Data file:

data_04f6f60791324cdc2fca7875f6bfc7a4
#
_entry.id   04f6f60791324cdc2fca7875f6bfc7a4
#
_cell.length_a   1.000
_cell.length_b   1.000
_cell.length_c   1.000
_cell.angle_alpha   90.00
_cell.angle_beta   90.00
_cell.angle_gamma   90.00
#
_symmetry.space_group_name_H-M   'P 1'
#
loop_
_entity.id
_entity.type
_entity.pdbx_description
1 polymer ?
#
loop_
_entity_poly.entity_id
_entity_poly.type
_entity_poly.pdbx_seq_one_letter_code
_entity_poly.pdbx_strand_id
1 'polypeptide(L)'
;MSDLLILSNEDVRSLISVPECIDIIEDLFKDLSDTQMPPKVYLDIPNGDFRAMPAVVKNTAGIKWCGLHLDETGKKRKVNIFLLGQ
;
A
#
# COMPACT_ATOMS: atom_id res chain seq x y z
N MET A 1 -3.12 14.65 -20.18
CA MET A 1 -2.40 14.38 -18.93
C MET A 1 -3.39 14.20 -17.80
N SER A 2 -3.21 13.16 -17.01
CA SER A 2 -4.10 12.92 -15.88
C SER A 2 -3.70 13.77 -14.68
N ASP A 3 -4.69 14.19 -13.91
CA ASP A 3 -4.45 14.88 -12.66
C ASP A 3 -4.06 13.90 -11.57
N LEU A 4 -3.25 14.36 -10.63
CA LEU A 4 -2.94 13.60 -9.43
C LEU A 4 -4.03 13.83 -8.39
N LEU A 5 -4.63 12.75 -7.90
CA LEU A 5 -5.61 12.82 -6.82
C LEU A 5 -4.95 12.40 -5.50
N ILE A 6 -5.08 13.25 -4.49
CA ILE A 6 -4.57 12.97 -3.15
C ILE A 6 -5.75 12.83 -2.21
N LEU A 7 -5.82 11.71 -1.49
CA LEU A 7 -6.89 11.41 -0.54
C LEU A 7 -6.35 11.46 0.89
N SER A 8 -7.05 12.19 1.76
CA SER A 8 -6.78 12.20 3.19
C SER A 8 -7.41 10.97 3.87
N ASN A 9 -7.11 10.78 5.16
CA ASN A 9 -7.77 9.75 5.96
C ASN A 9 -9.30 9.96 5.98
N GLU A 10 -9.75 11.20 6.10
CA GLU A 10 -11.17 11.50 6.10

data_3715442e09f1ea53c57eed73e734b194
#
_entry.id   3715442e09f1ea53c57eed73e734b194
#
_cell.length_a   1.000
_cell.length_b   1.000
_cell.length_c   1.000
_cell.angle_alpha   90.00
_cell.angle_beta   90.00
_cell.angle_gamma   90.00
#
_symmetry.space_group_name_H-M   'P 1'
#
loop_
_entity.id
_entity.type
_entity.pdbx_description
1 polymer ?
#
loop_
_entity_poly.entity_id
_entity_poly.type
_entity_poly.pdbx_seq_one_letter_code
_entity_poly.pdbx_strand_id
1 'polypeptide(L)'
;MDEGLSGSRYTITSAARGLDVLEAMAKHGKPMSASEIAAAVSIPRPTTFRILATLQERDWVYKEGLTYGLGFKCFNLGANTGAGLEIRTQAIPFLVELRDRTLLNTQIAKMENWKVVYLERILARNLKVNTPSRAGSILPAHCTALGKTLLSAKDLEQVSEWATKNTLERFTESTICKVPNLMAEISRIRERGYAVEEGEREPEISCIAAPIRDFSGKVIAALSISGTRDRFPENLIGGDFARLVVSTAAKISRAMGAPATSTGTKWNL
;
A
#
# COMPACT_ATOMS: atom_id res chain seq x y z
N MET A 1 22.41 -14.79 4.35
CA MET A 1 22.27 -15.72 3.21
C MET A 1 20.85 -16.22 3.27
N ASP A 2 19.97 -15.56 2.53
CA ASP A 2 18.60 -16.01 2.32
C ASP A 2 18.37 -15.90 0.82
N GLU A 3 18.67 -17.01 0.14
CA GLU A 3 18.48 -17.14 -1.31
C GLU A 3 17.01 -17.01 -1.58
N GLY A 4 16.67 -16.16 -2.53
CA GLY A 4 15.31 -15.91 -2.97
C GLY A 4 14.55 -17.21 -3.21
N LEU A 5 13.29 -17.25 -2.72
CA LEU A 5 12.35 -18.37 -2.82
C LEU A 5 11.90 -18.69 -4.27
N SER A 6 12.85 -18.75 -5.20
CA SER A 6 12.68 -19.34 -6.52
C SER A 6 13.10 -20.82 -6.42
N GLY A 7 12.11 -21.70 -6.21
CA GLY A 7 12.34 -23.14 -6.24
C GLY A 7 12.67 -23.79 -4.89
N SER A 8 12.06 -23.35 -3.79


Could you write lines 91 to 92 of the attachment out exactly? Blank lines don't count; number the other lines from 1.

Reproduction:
CA MET A 1 22.27 -15.72 3.21
C MET A 1 20.85 -16.22 3.27